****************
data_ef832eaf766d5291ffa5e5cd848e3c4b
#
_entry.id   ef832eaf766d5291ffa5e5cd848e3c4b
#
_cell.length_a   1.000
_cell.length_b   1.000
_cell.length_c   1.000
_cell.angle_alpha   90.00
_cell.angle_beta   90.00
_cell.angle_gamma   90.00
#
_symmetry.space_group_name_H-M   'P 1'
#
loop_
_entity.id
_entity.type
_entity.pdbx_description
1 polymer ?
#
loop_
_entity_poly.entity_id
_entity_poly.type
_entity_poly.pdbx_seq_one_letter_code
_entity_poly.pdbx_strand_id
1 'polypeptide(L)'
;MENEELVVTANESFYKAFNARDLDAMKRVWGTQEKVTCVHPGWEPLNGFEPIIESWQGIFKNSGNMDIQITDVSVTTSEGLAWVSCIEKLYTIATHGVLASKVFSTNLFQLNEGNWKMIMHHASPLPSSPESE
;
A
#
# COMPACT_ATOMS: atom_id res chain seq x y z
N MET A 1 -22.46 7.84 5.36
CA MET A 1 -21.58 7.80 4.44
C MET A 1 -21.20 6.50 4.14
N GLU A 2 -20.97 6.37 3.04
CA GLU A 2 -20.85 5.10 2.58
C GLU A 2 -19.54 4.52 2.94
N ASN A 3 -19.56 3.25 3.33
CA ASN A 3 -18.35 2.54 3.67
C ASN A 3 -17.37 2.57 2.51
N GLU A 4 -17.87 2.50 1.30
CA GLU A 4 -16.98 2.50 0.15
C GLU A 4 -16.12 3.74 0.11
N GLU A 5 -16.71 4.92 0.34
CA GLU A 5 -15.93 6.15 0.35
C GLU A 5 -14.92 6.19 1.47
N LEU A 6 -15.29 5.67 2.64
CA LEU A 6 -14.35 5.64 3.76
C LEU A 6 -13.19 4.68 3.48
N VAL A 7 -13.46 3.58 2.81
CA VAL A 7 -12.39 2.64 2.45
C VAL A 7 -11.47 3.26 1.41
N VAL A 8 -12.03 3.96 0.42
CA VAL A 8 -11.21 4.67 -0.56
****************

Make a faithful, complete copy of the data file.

data_ef832eaf766d5291ffa5e5cd848e3c4b
#
_entry.id   ef832eaf766d5291ffa5e5cd848e3c4b
#
_cell.length_a   1.000
_cell.length_b   1.000
_cell.length_c   1.000
_cell.angle_alpha   90.00
_cell.angle_beta   90.00
_cell.angle_gamma   90.00
#
_symmetry.space_group_name_H-M   'P 1'
#
loop_
_entity.id
_entity.type
_entity.pdbx_description
1 polymer ?
#
loop_
_entity_poly.entity_id
_entity_poly.type
_entity_poly.pdbx_seq_one_letter_code
_entity_poly.pdbx_strand_id
1 'polypeptide(L)'
;MENEELVVTANESFYKAFNARDLDAMKRVWGTQEKVTCVHPGWEPLNGFEPIIESWQGIFKNSGNMDIQITDVSVTTSEGLAWVSCIEKLYTIATHGVLASKVFSTNLFQLNEGNWKMIMHHASPLPSSPESE
;
A
#
# COMPACT_ATOMS: atom_id res chain seq x y z
N MET A 1 -22.46 7.84 5.36
CA MET A 1 -21.58 7.80 4.44
C MET A 1 -21.20 6.50 4.14
N GLU A 2 -20.97 6.37 3.04
CA GLU A 2 -20.85 5.10 2.58
C GLU A 2 -19.54 4.52 2.94
N ASN A 3 -19.56 3.25 3.33
CA ASN A 3 -18.35 2.54 3.67
C ASN A 3 -17.37 2.57 2.51
N GLU A 4 -17.87 2.50 1.30
CA GLU A 4 -16.98 2.50 0.15
C GLU A 4 -16.12 3.74 0.11
N GLU A 5 -16.71 4.92 0.34
CA GLU A 5 -15.93 6.15 0.35
C GLU A 5 -14.92 6.19 1.47
N LEU A 6 -15.29 5.67 2.64
CA LEU A 6 -14.35 5.64 3.76
C LEU A 6 -13.19 4.68 3.48
N VAL A 7 -13.46 3.58 2.81
CA VAL A 7 -12.39 2.64 2.45
C VAL A 7 -11.47 3.26 1.41
N VAL A 8 -12.03 3.96 0.42
CA VAL A 8 -11.21 4.67 -0.56